The High-End Market Moves Down
The non-recovery seems to be gathering momentum. Almost every day we receive fresh evidence of economic non-growth and non-vitality.
It’s true; the economy does manage to get out of bed every morning. Some folks applaud this fact and declare, “Aha! A recovery!” Other folks, like your California editor, observe that the economy usually crawls right back into bed after brushing its teeth. Your editor sees no recovery. He sees a coach potato with a very bright smile. He sees an economy that still lacks essential qualities like jobs, corporate revenue growth and credit.
The visible effects of this widespread malaise are…well…widespread. Let’s take a peek at the housing market, for example.
Home sales are improving somewhat at the low-end of the market, where government-subsidized financing remains available, and where the federal government has been offering tax incentives. But the high end of the market still sticks.
“The latest existing-home sales data show transactions under $400,000 are 3% below year ago,” observes economist David Rosenberg. “However sales of homes priced at $750,000 or more have declined a whopping 47%. Outside of FHA, Fannie Mae and Freddie Mac, mortgages that do not have government backing are still experiencing a credit crunch. ‘Liars’ who need jumbo mortgages must pay interest rates that are nearly 2 percentage points higher than conventional financing; as a result, the high-end market is not moving.”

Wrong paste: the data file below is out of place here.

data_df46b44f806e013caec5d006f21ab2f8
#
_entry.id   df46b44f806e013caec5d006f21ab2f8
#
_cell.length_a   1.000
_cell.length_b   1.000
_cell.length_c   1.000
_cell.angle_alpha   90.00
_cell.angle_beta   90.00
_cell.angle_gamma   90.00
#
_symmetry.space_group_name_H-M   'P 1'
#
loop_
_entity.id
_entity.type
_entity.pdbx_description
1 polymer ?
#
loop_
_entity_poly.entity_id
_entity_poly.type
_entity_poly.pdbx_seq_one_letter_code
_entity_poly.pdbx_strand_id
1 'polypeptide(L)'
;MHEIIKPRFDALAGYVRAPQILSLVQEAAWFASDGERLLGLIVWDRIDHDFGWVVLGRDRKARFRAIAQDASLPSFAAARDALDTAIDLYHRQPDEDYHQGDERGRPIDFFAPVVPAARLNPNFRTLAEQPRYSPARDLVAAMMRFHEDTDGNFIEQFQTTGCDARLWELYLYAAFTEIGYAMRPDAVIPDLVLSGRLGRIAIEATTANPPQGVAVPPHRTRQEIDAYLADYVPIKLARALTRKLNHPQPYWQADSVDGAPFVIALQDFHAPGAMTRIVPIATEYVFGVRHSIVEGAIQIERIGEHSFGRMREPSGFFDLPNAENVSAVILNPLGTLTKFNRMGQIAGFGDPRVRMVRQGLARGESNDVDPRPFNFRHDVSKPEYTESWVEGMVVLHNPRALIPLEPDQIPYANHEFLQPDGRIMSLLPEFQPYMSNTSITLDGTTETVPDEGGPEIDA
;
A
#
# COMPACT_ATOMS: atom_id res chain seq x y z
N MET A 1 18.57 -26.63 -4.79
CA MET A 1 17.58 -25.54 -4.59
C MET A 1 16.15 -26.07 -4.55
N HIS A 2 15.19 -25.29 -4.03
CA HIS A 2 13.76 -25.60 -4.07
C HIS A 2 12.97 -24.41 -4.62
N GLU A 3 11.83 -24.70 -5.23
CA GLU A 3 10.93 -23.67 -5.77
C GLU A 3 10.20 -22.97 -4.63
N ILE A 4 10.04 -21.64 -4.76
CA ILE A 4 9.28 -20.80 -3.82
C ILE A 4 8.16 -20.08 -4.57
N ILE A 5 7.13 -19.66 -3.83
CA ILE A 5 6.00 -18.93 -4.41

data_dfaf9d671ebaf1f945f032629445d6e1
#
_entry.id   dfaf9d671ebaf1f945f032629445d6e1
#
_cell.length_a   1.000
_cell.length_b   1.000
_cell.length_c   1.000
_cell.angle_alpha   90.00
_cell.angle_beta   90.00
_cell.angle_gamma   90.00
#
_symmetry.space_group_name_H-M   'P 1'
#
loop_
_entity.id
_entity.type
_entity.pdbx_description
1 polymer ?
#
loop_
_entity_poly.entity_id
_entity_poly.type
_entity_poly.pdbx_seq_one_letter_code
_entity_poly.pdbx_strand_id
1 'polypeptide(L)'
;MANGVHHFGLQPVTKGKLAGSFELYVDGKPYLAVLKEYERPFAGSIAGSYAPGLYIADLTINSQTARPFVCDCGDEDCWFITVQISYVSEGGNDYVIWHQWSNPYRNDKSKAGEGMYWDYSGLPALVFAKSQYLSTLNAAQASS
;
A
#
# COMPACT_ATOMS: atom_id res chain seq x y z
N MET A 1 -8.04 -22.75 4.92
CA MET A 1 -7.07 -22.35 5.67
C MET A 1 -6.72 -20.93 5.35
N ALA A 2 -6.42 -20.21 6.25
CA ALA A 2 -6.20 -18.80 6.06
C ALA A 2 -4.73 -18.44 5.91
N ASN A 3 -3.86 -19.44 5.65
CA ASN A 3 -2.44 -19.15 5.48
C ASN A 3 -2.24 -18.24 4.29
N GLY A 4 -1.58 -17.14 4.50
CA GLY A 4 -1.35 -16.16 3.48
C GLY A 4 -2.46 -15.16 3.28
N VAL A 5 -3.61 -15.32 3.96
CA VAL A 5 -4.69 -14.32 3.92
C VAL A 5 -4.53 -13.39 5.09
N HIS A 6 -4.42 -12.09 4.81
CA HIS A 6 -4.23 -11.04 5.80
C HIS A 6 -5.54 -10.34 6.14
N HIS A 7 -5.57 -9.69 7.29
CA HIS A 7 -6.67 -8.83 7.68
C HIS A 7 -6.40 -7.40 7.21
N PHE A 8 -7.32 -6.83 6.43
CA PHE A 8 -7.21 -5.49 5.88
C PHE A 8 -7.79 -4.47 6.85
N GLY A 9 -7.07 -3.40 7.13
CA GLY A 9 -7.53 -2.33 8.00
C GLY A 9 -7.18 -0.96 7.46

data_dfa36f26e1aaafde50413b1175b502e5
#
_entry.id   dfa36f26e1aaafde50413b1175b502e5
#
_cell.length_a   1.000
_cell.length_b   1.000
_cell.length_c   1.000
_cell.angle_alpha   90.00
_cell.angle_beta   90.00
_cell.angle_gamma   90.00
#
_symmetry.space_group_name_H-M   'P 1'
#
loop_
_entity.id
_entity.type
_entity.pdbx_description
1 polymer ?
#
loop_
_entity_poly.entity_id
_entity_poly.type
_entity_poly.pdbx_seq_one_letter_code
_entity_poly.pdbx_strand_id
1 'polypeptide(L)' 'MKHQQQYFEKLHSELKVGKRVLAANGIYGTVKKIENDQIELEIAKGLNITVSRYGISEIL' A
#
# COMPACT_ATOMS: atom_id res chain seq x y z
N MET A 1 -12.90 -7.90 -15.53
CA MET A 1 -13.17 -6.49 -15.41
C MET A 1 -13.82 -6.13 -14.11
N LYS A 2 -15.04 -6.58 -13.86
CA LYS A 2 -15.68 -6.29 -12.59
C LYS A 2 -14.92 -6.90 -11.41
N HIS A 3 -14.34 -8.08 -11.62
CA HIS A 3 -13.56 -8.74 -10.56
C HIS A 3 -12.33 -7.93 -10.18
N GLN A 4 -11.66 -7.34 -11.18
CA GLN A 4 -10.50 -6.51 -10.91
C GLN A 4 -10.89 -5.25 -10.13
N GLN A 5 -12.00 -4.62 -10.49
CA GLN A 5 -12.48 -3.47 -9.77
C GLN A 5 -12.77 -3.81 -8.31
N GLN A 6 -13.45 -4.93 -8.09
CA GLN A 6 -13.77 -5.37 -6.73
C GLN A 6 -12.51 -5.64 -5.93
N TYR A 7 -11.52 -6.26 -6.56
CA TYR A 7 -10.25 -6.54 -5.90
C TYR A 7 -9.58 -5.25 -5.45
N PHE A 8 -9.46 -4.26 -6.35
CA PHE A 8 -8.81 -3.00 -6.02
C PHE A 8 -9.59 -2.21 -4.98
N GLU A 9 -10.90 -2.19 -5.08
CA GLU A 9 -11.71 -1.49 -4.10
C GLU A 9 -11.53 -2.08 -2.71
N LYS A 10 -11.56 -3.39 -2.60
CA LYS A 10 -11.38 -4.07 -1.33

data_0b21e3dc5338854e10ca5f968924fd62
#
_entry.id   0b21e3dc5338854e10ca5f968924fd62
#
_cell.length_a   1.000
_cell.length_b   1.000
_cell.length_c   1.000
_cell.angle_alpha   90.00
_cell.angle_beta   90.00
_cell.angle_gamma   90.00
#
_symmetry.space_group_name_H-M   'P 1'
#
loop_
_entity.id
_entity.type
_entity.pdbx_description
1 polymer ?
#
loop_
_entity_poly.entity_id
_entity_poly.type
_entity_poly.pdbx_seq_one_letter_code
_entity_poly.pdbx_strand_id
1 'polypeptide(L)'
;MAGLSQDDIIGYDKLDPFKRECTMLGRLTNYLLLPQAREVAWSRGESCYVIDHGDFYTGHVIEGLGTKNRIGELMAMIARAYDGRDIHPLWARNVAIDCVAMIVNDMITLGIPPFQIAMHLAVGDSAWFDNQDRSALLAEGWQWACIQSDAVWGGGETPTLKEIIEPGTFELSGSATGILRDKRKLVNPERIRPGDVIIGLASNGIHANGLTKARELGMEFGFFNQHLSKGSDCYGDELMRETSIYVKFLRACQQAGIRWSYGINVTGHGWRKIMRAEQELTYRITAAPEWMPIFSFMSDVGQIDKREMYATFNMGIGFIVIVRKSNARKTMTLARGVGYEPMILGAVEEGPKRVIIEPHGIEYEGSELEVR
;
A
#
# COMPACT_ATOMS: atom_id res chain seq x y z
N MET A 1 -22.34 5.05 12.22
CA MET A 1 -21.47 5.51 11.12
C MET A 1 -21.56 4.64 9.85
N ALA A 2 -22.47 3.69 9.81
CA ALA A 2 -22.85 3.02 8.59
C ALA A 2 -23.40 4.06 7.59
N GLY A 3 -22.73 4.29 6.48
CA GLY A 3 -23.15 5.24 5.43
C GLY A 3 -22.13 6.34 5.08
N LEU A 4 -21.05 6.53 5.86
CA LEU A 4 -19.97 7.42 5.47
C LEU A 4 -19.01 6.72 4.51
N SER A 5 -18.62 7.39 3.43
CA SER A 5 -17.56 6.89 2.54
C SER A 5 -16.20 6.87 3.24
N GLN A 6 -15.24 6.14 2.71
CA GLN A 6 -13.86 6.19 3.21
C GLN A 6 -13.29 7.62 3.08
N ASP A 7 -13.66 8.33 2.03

Rosenberg’s observation is not entirely correct. The high-end market is definitely moving; it is moving down. This distress is not only a consequence of obvious trauma like job losses. The distress is also a result of “truth discovery” in the nation’s liar loan portfolios.
- Discovery #1: People who lie about their financial health don’t always make their mortgage payments.
- Discovery #2: Liar loans are not the only loans based on a fatal deception. Even many of the most honest loans from the bubble era contained this implied deception: People who WERE good credits will remain good credits.
As we mentioned last week, “FICO, the outfit that computes your vaunted ‘credit score,’ has just noticed that consumers with high scores are more likely to default on their mortgages than their credit cards. Last year, the firm says, folks with FICO scores of 760 or higher defaulted on real estate loans at three times the pace they defaulted on plastic.
“Earth to FICO,” we continued, “If you’re in an underwater home, why wouldn’t you commit strategic default and use the difference between a mortgage payment and rent on a similar home to pay down those cards? You might not even have to move if your mortgage lender doesn’t want to follow through on foreclosure and book the loss!
“Still, FICO’s CEO told Bloomberg TV he’s stunned the phenomenon isn’t limited to subprime: ‘Now we’re starting to see at the high end of the marketplace people with good FICO scores having serious delinquency problems.’”